Again, one of the hardest things that comes with Alzheimer’s is the slow, progressive deterioration of memory. I remember the first time my grandmother didn’t know who I was. One night she said, “Goodnight, Foster” and the next morning, I was greeted with “Who are you?” Friend, as painful as this season is, know that though your loved one may forget you, Jesus never forgets. Psalm 56:8 tells us that “You have kept count of my tossings; put my tears in your bottle. Are they not in your book?” This passage helped me greatly because every hurt, every painful step on the road of Alzheimer’s, I knew that Jesus doesn’t forget. He knows and he cares. Today you can rest in the truth that God will remember you and everything about you when you see him face to face.
3. As others judge you in public, Jesus doesn’t
One of the hardest memories I have with my grandmother was when she had a meltdown in the store. She was screaming and having a fit because she didn’t get what she wanted. You would expect this from a child, but not a 77-year-old woman. I remember the stares, confusion, embarrassment, and judgment that came from others as they watched my mother try to calm down my grandma in the store. Though others may judge you, know that Jesus will never judge you for this. A promise of God that helped in this season came from Matthew 6:1-3. This passage communicates that when you respond righteously when others don’t see, God will reward you. When you serve quietly, though others don’t see, or even understand, God sees—God understands.
4. Be patient like your heavenly Father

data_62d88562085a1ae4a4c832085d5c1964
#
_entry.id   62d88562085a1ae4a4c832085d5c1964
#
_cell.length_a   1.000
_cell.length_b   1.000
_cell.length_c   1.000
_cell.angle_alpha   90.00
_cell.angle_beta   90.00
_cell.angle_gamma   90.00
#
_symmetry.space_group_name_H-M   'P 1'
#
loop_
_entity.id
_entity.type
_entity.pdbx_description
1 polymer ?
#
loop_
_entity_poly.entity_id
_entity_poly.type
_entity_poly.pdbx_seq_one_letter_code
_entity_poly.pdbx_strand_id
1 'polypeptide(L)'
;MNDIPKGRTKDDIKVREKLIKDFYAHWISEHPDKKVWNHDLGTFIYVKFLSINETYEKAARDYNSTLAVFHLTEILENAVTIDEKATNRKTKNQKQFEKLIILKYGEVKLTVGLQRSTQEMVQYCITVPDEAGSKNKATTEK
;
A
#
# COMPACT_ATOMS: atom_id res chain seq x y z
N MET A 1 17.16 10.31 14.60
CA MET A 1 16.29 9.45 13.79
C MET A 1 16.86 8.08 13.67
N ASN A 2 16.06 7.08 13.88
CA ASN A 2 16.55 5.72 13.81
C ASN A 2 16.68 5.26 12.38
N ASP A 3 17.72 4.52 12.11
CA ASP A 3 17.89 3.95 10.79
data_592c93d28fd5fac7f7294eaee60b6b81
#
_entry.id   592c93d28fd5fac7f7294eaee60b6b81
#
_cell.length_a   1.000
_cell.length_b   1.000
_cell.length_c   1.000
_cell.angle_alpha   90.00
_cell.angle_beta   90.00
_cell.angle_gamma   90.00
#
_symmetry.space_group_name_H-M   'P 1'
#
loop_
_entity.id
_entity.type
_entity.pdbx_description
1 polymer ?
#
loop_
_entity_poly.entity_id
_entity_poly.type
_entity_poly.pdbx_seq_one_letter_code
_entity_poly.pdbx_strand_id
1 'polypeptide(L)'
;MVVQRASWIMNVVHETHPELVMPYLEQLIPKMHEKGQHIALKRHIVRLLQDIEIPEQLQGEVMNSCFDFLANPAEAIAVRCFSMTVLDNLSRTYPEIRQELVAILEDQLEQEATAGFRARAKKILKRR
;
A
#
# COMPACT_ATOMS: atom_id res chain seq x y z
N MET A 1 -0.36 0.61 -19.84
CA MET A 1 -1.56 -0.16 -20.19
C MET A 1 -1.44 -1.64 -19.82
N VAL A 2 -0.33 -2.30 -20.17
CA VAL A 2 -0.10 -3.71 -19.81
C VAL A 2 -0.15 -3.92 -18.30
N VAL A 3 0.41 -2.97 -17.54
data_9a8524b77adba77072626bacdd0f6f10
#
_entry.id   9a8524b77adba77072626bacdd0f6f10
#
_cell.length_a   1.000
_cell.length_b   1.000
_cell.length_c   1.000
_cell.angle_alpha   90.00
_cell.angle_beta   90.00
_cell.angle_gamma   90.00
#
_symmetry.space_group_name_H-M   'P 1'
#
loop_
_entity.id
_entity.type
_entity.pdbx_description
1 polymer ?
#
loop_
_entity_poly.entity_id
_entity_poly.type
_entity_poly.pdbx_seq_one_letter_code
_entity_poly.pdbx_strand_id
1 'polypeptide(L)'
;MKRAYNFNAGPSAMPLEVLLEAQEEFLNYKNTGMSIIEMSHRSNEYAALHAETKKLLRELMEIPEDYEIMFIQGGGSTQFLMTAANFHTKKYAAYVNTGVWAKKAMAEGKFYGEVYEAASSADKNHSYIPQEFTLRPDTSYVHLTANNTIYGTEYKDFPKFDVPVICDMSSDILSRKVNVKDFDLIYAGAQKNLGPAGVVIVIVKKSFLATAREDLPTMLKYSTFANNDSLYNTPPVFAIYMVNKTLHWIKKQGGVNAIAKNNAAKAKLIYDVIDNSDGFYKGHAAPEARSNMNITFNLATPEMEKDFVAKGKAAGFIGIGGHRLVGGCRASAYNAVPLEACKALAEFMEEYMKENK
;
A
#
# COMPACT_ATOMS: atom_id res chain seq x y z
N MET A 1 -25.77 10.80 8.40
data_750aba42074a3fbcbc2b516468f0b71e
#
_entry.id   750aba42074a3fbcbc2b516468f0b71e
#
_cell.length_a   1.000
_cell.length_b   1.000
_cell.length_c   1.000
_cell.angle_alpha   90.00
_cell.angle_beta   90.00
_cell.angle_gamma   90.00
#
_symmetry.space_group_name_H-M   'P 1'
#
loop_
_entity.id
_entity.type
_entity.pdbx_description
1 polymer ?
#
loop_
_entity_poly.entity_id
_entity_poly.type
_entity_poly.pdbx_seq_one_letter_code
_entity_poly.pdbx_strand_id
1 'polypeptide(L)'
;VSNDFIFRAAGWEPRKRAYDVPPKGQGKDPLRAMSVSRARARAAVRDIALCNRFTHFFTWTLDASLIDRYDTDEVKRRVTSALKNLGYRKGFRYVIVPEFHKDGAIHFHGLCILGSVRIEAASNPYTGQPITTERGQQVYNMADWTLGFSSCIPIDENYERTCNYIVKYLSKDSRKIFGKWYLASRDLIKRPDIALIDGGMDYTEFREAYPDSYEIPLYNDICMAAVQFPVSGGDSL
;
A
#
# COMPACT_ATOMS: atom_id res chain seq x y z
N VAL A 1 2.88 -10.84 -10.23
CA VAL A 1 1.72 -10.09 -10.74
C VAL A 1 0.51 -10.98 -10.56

Patience is a term that is thrown around often. We ask for patience, but what is it? Through this experience and diving into God’s Word, I would define patience simply as long-suffering. You suffer with no end in sight, but you do it with a heart trusting in the promises of God. Romans 8 has a special place in my heart. Some of the best promises of God are found there. In regard to patience, we are given the keys to how to truly practice patience and do it well. The focus of our patience has to be the hope that is found in Jesus Christ. The text tells us: “For in this hope we were saved. Now hope that is seen is not hope. For who hopes for what he sees? But if we hope for what we do not see, we wait for it with patience” (Romans 8:24-25).As you develop the skills to be patient with your loved one with Alzheimer’s, keep your hope in the source that will never deteriorate. Keep your hope in the one who will never forget who you are. Keep your hope in the one who cares for your beyond your abilities. Keep your hope in Jesus.
Friend, Alzheimer’s is hard. I wish that I could say that your situation will get better. I wish I could say it will be easy. The truth is that it won’t be. Only by knowing the promises of God and his care for you, will you get through this season of your life. Know that God is not punishing you. Rather, he is entrusting you with the opportunity to care for someone in a way that others don’t. It is when we experience the fires of trials that we can truly join Jesus in his suffering. Keep going! Encourage those who are in this season to remember the promises of God. If you are in this season, know that Jesus will/does remember you.